The Education Select Committee is right, UK higher education must be protected from Brexit effects
The Education Select Committee report on Brexit challenges for higher education, published on 25th April 2017, points in the right direction on the need to adopt a new immigration system that will resemble the existing 'freedom of movement' system as far as access to our Universities from the EU is concerned, ensure mobility of UK students across the EU and beyond (and mobility of EU students towards the UK), and prevent a potential 'brain drain' as a result of EU academic staff no longer finding the UK an appealing career destination.
The report urges the Government to provide guarantees to university staff from the EU currently in the UK and design a new immigration system that better meets the needs of higher education. Key recommendations include:
The uncertainty around the rights of EU citizens currently living in the UK needs to be clarified immediately.
The Government should resolve the issue of staff residency rights by unilaterally guaranteeing rights before the end of 2017.
The Government should remove overseas students from the net migration target.
An easier route than the Tier 2 (skilled worker) visa for academics from around the world should be introduced, with less bureaucracy.
The Government should retain a reciprocal open approach with light touch controls such as visa-free access for students from both inside and outside the EU.
Neil Carmichael MP, Chair of the Education Committee, commented:
A future administration should develop a bold cross-Government strategy to take advantage of the global reach of our universities and ensure that higher education plays an important role in upcoming trade deals with the rest of the world. If the next Government takes these steps, our university sector will be able to punch its weight and seize the local and global opportunities on offer as we leave the European Union.
Britain in Europe warmly welcomes the recommendations in this report. Our experts have repeatedly highlighted the risks for UK higher education in the adoption of strict immigration controls and alienating academic staff from the EU and beyond. Our report on Brexit: Opportunities, Challenges and the Road Ahead Brexit (pp. 36-41) warns that:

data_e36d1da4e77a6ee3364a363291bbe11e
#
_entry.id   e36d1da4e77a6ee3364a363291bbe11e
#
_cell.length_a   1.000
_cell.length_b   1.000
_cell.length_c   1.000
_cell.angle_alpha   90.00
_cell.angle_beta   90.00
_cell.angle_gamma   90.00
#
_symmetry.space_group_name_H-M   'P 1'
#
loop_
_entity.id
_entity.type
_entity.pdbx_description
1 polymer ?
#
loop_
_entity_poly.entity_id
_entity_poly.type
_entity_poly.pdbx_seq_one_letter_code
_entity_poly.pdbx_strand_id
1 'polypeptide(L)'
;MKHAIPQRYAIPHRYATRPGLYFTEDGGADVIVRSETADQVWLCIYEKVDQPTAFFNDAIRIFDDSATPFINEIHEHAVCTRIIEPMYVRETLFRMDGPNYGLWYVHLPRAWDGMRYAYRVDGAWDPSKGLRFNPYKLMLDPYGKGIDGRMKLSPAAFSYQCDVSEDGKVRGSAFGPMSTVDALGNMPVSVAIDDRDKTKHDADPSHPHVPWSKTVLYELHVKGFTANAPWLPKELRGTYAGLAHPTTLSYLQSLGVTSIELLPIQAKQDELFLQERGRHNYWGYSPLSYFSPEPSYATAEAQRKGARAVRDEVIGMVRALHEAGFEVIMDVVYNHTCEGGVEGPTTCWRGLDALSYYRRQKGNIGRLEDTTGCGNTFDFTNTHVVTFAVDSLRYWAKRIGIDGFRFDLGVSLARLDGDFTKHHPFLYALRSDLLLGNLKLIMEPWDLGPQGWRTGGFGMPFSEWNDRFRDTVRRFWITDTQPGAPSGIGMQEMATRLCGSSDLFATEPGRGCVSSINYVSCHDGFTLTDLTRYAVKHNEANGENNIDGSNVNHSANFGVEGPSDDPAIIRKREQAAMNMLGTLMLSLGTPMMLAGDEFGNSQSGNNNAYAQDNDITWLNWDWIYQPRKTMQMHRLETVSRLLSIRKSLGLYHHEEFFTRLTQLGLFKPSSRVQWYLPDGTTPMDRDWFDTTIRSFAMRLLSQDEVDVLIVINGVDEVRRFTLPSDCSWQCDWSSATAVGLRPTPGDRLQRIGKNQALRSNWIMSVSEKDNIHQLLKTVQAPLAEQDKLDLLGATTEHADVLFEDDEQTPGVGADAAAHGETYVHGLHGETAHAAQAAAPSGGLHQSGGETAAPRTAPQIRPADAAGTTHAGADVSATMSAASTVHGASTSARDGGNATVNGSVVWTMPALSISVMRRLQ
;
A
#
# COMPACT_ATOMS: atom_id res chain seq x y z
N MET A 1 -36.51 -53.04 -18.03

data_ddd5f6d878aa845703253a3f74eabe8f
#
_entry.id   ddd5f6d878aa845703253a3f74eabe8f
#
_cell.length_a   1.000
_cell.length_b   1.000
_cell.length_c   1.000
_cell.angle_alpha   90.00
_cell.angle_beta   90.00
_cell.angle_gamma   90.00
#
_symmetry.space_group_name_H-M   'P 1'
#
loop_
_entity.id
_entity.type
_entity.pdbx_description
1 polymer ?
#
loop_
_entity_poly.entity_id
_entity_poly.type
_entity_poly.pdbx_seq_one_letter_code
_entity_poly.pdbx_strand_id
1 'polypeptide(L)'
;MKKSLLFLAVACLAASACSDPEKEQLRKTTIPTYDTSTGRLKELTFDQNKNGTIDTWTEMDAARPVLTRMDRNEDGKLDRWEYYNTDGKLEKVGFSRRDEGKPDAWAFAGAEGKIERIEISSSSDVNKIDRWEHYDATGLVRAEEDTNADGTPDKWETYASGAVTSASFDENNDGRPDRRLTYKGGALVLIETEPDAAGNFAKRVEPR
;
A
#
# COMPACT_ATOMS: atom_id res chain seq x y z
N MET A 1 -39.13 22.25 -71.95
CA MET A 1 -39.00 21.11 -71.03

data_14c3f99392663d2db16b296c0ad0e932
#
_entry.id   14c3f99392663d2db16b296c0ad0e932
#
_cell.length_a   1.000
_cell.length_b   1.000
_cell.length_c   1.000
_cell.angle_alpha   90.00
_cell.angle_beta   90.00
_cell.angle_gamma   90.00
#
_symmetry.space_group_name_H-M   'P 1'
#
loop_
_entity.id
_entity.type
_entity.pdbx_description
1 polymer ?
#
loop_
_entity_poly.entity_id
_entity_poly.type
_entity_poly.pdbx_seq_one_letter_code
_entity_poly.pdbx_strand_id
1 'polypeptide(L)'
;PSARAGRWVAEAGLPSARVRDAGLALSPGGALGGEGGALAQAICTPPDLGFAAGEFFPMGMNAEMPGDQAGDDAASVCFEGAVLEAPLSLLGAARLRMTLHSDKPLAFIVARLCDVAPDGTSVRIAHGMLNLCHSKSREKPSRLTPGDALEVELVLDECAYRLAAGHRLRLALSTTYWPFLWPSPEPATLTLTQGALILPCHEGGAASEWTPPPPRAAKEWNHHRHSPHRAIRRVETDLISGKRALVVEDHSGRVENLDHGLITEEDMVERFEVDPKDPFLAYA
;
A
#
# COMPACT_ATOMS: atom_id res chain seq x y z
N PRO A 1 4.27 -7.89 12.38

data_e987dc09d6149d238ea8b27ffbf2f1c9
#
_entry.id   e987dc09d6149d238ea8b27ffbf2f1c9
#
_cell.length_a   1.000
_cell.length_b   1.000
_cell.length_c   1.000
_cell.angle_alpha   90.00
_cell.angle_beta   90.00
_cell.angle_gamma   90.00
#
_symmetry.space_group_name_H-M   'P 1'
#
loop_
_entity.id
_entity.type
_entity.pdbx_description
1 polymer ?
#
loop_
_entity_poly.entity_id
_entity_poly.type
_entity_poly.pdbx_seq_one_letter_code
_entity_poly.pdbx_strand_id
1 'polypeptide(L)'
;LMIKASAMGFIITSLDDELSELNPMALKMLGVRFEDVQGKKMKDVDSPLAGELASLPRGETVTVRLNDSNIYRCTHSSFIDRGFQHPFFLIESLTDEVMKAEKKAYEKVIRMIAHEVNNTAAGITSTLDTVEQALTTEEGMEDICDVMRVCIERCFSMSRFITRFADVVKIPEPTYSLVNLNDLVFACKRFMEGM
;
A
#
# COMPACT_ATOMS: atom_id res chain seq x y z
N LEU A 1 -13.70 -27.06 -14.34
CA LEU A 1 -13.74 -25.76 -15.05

Brexit will result in enormous changes to the UK Higher Education landscape, resulting in both threats and opportunities to UK universities. Leaving the EU is likely to result in a reduction in the EU students who come to the UK, the effect of which will be dependent on the institution and subject area. Exchange schemes such as Erasmus may also be at threat. Universities rely on the free exchange of ideas, knowledge and people. They need to hold fast to their international nature, and maintain strong links with other universities around the world, helping the UK remain an outward looking and globally engaged nation.
Our report also highlights (at pp. 92-95) the significant contributions made by many non-British-born academics and many EU nationals to UK higher education, taking as an illustration their contributions to what is often referred as the British liberal tradition of the international rule of law. The report argues that maintaining a liberalized, meritocratic and well-funded academic market is a pre-condition for the UK to remain an attractive place for those wishing to develop an academic career in the UK, noting that these elements are under threat by a hard Brexit.
The system put forward by the Education Select Committee ensures that UK Universities will remain internationally leading institutions, providing global excellence in research and student experience, and will continue to attract some of the best academics, and some of the most talented students, from across Europe and around the world.
In the same vein, our 'Immigration after Brexit' brief, published the same day as the Education Select Committee report, calls upon all political parties to put fair, evidence-backed immigration policies in their June 8 manifestos, and to steer clear from heavy-handed post Brexit promises. The report also notes that the Government should take this opportunity to fully recognise the rights of EU citizens from the EU-27 who are already in the UK:
As Britain in Europe has repeatedly argued, the Government’s intent to use the more than 3 million EU citizens living in the UK as pawns in the forthcoming negotiations, is in direct breach of human rights law, morality and common sense (see e.g. BiE’s letter in the Guardian and recent roundtable event at the British Academy). The June 8 election offers the Government the last opportunity to remedy, albeit belatedly, this entirely unacceptable situation.
The Education Select Committee report is therefore right to note that:
The future residency rights of EU citizens currently living in the UK remains to be clarified. The Committee’s report calls for this uncertainty over staff from the EU to be reduced immediately. The Committee calls on the Government to speedily resolve the issue of staff residency rights by unilaterally guaranteeing rights before the end of 2017 in the event of any delay on this matter.
Britain in Europe urges all political parties to pay particular attention to the recommendations made by the Education Select Committee, when finalising their higher education policies for the purposes of their June 8 manifestos.
For press inquiries, email BiE@brunel.ac.uk